Speaking of sports and reading, one of our new favorite blogs is Get In the Game--Read!, a blog linking sports and children's literacy, founded by Lori Calabrese. This week, Lori wrote about a pro football draft day party to benefit children's literacy. She says: "Former Tennessee Titan Steve McNair and The Steve McNair Foundation hosted a Draft Day Party last Saturday at the Crow's Nest in Nashville, TN to benefit local children's literacy organizations Book’em and Books from Birth of Middle Tennessee."
In addition to enjoying it when sports figures promote literacy, I also like to see other community figures of authority taking time to encourage kids to read. So I naturally enough gravitated to this Ledger-Enquirer article by Annie Addington about a police officer participating in Heroes Read Day at the Columbus Public Library. "Saturday’s event, which coincides with a national Free Comic Book Day, is targeted toward boys in fourth through sixth grades – although everyone is welcome. The carnival-style event will feature stations where children learn to draw comic book-style characters; listen to books about firefighters, policemen and other real-world heroes; and visit with Columbus area heroes — including soldiers, police officers, firefighters and emergency medical personnel — as they show off their vehicles and discuss how they use reading in their careers and personal lives. Children will also receive a free comic book and lunch.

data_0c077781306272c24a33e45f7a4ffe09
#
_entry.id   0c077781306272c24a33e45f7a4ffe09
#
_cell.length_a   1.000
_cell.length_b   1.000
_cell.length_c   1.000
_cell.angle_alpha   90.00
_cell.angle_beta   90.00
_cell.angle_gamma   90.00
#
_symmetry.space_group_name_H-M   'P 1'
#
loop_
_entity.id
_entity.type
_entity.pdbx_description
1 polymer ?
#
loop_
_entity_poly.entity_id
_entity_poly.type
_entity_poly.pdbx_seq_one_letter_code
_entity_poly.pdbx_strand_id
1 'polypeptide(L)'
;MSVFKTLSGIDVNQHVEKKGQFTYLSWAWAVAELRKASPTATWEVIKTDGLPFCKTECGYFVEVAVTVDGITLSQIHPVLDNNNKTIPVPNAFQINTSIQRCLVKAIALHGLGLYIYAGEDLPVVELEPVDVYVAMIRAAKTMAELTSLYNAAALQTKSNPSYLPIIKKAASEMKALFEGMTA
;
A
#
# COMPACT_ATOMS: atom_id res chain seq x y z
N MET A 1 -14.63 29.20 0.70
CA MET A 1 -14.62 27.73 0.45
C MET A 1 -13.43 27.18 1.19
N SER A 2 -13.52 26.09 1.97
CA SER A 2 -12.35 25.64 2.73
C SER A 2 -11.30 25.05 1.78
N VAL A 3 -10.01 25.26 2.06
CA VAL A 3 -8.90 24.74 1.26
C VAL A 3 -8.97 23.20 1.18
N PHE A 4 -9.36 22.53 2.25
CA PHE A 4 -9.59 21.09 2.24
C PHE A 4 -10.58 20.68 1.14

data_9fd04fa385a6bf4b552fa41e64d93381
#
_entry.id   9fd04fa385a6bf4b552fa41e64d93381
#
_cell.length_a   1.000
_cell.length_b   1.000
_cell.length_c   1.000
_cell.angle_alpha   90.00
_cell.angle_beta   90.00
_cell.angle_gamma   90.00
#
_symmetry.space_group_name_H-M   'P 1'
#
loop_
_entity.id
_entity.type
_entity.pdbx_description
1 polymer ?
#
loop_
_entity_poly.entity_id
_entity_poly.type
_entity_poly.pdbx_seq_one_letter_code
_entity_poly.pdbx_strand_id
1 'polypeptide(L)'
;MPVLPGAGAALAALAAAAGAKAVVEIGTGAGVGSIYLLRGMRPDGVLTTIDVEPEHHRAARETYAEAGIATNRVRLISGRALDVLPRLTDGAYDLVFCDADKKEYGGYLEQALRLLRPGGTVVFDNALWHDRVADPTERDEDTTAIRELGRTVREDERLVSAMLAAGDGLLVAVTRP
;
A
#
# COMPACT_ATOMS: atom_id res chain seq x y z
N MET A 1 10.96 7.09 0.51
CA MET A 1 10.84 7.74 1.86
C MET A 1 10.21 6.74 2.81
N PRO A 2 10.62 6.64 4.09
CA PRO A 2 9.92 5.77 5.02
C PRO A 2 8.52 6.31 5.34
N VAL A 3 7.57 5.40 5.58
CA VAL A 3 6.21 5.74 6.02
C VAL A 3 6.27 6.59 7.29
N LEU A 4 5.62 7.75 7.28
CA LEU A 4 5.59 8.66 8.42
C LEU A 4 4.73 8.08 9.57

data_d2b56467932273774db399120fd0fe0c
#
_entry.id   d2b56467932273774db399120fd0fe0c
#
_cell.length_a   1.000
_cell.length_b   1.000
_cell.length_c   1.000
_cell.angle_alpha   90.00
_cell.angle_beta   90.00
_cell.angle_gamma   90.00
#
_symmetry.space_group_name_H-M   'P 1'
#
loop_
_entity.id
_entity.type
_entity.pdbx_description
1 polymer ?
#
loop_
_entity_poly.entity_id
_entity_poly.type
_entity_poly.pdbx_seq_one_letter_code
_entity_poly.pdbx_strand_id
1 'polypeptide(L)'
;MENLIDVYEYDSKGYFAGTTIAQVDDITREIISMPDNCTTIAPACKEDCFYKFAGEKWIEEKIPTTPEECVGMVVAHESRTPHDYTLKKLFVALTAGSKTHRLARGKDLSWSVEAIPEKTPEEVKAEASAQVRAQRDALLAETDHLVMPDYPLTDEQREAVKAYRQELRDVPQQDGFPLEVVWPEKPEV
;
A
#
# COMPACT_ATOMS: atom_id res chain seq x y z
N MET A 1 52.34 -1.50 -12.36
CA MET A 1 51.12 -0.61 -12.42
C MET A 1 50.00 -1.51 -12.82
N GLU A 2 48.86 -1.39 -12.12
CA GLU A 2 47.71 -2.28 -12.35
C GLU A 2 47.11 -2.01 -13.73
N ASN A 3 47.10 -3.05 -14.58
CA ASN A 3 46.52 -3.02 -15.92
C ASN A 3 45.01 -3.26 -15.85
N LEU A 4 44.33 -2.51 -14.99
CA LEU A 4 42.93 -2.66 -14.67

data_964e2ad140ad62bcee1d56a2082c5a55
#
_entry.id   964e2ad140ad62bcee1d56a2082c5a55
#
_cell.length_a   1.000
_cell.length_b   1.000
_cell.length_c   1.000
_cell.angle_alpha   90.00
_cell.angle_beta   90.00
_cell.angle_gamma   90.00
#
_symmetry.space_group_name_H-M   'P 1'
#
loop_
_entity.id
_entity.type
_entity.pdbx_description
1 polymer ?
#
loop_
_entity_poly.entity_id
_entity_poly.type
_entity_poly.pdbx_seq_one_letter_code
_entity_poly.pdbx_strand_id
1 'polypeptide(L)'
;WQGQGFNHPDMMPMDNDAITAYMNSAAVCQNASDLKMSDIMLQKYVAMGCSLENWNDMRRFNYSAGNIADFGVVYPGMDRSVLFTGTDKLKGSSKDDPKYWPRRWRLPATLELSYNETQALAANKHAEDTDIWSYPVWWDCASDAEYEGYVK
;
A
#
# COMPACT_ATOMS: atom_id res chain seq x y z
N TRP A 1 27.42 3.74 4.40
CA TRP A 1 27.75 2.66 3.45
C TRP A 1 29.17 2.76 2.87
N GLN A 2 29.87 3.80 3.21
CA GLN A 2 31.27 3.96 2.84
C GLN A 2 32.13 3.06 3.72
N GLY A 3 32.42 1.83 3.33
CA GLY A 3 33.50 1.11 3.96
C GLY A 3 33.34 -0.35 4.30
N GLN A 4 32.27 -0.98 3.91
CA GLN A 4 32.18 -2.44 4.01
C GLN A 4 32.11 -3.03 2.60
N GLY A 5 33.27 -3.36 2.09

One of our favorite literacy advocates, Jim Trelease, has recently partnered with the Springfield (MA) school board to urge parents to read with their kids and to be part of a city-wide initiative to ensure children have the skills they need to be proficient readers by age 9. Terry found this one via @everybodywins. See also my notes from a talk that Jim Trelease did here in California a couple of years ago - the subject material is timeless.